US 3426530 A
Description (OCR text may contain errors)
Sheet A. GEORGELIN Fly-2 OLEOPNEUMATIC JACK WITH STAGED STRUCTURE le, 1967l Feb. 11,'1969 Filed oct.
Feb. l1, 1969 A. GECRGELIN 3,426,530
OLEOPNEUMATIC JACK' WITH STAGED STRUCTURE Filed oct. 18, 19e? sheet 2 of s 11 Ir 4 l /-:T- 3 12 114 .n 25 22 L; E4 6 j 101 l |%3 F/g 8 115;` :-7
Lft ft-U A Hrm/s.
Feb. 11, 1969 Filed Oct. 18, 1967 ,A. GEORGELIN- y OLEOPNEUMATIG JACK WITH STGED STRUCTURE Sheet lllllllll www mlm
,44 EJ//Q/voff Gioi 6 EL w United States Patent O U.S. Cl. 60-54.5 Int. Cl. Fb 7/00, .Z5/I4 9 claims ABSTRACT OF THE DISCLOSURE An oleopneumatic jack having a staged structure for the purpose of producing a rapid advance followed by a slow advance comprises on the one hand a control cylinder inside which are slidably itted a master piston secured to a hollow rod and a float which is adapted to slide along said hollow rod and on the other hand an actuating cylinder containing a driving piston which carries the thrust member. The space located between the oat and the driving piston is illed with a liquid and divided into two chambers by a diaphragm which is obsturated by the hollow rod of the master piston at the moment of slow advance of the jack. Provision is made in addition for a compressed-air distributor in order that a driving iuid under pressure may be delivered at will between the master piston and the iloat for the purpose of initiating the rapid advance and between the master piston and the end of the control cylinder for the purpose of initiating the slow advance. Restoring means are also provided for the purpose of returning the moving components to their starting positions.
This invention relates to an oleopneumatic jack with staged structure. This jack is primarily suited for the execution of operations which call for the application of substantial forces.
The jack which is contemplated by the invention is designed to carry out a movement of rapid approach during the active travel until it comes into contact with an external element which acts in opposition to any further movement of extension. The movement of the jack is then transformed into a slow advance during the working travel and the moving parts of the jack then return rapidly to the initial position on completion of the working travel.
The device in accordance with the invention is particularly suitable as an equipment component in machines of the type which are designed to carry out such operations as die-stamping, straightening, rivetting and crimping. Generally speaking, the device can be employed in all cases which usually entail the use of jacks such as lifting operations, for example.
irrespective of its intended purpose, the object of the invention will be designated by the name of oleopneu- -matic jack.
In accordance with the invention, the oleopneumatic jack with staged structure and rapid advance followed by slow advance is characterized in that it comprises on the one hand a control cylinder inside which are slidably tted a master piston secured to a hollow rod and a iloat which is adapted to slide along said hollow rod and on the other hand an actuating cylinder containing a driving piston which carries the thrust member, the space located between the float and the driving piston being filled with a liquid and divided into two chambers by a diaphragm which is obturated by the hollow rod of the master piston at the moment of slow advance of the jack, provision being additionally made for a compressedair distributor so that a driving fluid under pressure may ice be delivered at will between the master piston and the float for the purpose of initiating the rapid advance and between the master piston and the end of the control cylinder for the purpose of initiating the slow advance, restoring means being provided in order that the moving parts may also return to their starting positions.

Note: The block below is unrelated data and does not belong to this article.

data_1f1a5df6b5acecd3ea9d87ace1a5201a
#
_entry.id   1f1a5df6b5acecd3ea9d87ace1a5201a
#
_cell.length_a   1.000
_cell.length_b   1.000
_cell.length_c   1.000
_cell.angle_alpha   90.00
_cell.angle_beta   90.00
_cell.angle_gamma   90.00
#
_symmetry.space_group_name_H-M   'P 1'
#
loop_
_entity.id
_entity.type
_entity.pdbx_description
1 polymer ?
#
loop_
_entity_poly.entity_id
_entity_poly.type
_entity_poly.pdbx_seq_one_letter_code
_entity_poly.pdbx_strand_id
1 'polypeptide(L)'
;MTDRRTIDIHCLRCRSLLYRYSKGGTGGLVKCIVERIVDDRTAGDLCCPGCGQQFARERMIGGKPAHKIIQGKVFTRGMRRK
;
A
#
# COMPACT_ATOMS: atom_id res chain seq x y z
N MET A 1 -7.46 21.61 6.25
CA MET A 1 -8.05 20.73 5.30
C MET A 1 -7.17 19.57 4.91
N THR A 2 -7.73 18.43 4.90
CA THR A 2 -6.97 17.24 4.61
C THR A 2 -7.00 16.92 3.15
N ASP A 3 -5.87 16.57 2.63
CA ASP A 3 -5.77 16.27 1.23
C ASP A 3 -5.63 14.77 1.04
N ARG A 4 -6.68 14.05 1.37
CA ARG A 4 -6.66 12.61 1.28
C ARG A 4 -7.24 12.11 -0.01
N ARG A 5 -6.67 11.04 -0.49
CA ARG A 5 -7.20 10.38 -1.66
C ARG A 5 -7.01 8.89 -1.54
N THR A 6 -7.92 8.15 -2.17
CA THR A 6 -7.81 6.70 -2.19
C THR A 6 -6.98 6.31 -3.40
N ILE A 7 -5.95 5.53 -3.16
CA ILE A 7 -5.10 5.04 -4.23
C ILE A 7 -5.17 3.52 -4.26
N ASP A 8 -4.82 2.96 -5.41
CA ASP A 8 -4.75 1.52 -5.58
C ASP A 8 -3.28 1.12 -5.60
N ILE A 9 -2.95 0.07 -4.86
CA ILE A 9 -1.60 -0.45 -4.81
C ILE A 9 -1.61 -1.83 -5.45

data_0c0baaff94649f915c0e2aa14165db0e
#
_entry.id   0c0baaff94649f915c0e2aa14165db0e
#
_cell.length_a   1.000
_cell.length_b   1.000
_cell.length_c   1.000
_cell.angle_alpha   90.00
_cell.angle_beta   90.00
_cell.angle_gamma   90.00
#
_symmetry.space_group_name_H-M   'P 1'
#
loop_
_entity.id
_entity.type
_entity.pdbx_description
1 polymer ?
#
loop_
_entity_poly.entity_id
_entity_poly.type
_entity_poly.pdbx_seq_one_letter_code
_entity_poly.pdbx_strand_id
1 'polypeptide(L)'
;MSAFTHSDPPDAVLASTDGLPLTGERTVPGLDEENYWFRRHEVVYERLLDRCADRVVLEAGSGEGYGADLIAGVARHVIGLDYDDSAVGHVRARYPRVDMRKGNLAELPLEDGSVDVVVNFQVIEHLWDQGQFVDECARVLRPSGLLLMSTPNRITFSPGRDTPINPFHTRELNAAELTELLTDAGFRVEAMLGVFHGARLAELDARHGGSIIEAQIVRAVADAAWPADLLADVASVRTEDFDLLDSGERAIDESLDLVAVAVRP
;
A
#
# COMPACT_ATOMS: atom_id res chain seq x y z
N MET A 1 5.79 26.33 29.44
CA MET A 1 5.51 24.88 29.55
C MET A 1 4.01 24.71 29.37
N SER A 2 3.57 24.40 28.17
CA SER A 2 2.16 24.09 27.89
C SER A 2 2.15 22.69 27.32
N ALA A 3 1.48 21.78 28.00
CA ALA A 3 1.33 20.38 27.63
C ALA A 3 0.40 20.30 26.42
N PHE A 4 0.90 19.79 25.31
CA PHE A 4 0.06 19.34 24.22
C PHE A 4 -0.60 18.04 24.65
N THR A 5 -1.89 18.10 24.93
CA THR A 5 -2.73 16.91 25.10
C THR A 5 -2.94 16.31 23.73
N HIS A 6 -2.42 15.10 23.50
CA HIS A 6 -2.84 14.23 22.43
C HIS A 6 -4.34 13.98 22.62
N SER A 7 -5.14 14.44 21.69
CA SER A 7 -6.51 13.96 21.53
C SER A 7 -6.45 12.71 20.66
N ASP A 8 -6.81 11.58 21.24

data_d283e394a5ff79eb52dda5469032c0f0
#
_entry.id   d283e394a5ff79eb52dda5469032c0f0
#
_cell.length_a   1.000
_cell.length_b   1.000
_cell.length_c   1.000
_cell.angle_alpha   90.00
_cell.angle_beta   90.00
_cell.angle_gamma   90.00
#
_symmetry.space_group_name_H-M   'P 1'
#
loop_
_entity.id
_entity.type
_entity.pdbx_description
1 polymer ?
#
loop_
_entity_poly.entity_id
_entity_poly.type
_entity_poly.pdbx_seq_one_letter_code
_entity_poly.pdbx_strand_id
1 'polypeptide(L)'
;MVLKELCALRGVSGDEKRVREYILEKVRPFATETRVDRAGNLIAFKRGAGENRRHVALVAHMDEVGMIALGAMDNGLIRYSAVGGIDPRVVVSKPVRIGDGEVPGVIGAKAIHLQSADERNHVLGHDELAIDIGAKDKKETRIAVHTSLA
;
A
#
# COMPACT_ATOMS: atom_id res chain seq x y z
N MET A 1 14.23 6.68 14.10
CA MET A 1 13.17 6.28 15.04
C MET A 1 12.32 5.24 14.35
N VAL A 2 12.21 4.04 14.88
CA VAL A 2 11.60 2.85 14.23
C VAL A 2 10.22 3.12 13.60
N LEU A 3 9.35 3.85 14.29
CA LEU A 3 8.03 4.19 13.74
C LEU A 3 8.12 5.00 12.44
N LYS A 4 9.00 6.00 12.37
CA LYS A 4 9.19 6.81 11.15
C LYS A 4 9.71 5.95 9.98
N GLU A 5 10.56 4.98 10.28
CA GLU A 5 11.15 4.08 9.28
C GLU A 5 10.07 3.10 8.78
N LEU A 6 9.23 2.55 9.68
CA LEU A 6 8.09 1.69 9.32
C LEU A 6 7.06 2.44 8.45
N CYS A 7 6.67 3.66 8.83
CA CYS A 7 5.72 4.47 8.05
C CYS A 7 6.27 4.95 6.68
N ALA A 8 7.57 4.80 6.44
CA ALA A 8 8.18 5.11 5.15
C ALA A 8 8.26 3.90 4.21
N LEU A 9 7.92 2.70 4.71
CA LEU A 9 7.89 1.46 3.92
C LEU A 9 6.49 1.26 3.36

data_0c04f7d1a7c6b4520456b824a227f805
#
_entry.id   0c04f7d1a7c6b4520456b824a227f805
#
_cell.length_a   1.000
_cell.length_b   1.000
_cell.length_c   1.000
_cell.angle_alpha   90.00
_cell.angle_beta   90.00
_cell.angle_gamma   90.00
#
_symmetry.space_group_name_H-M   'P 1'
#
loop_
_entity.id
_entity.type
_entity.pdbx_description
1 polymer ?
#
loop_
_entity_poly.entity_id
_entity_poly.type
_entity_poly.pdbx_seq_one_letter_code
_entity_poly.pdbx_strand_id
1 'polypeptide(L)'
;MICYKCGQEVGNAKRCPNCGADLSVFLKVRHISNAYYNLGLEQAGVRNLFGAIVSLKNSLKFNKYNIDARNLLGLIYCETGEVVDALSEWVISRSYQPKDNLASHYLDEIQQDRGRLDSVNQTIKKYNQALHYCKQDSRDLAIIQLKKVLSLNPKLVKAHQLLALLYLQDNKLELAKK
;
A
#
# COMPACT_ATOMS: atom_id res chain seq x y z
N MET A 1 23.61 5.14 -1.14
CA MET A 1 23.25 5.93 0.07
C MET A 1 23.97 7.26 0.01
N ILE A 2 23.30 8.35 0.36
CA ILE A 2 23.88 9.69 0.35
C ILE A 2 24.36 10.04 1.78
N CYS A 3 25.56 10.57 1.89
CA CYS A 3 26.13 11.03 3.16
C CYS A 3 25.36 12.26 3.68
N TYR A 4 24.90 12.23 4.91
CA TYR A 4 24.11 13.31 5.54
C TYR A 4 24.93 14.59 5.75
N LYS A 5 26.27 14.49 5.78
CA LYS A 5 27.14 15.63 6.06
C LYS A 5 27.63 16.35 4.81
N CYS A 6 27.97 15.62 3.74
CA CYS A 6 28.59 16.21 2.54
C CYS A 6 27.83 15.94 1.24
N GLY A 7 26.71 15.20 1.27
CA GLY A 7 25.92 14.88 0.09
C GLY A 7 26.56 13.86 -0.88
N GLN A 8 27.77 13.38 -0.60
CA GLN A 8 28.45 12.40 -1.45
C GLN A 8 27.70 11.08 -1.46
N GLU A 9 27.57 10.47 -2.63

The -lling liquid preferably consists of an oil or a uid grease.
The driving iluid under pressure is preferably compres sed air Awhich is conveyed into a pneumatic distributor comprising three passageways each having an air drain. This distributor makes it possible to carry out separately and in the desired order the three phases of the cycle of operation of the oleopneumatic jack.
It is thus apparent that the introduction of compressed air in the control cylinder between the master piston and the float drives the liquid through the diaphragm and initiates a rapid advance of the driving piston and of its thrust member until this latter comes into contact with an external resistance element. This is the approach travel.
When the compressed air which has previously been admitted into the control cylinder is drained-off while compressed air is conveyed at the same time between the end of the control cylinder and the master piston, the displacement of the hollow rod which is rigidly ixed to the master piston is initiated, the hollow rod engages in the diaphragm and imprisons a certain mass of liquid within the chamber into which it has penetrated. Since the diaphragm is fluid tight, the hollow rod which also performs the function of piston exerts a pressure on the mass of liquid which in thus imprisoned and transmits to the thrust member a thrust which is increased in the same proportion as the ratio of the driving-piston area to the cross-sectional area of the hollow rod according to Pascals principle. This second stage constitutes the slow travel or working travel.
Finally, in a third stage, the above-mentioned compartment of the cylinder is drained-off and compressed air is admitted within the actuating cylinder between the cylinder end and the driving piston. 'Ihe moving components of the oleopneumatic jack will then return to their initial positions at a very high speed.
The oleopneumatic jack which is thus arranged has the advantage of a perfectly symmetrical structure of small radial size.
The eiciency of the jack can readily be enhanced by superposing one or a plurality of pistons which are rigidly fixed to the hollow rod, thereby increasing to a corresponding extent the thrust which is transmitted by said rod and consequently the work capacity of the thrust member. This result is achieved without thereby entailing any modification of radial dimensions.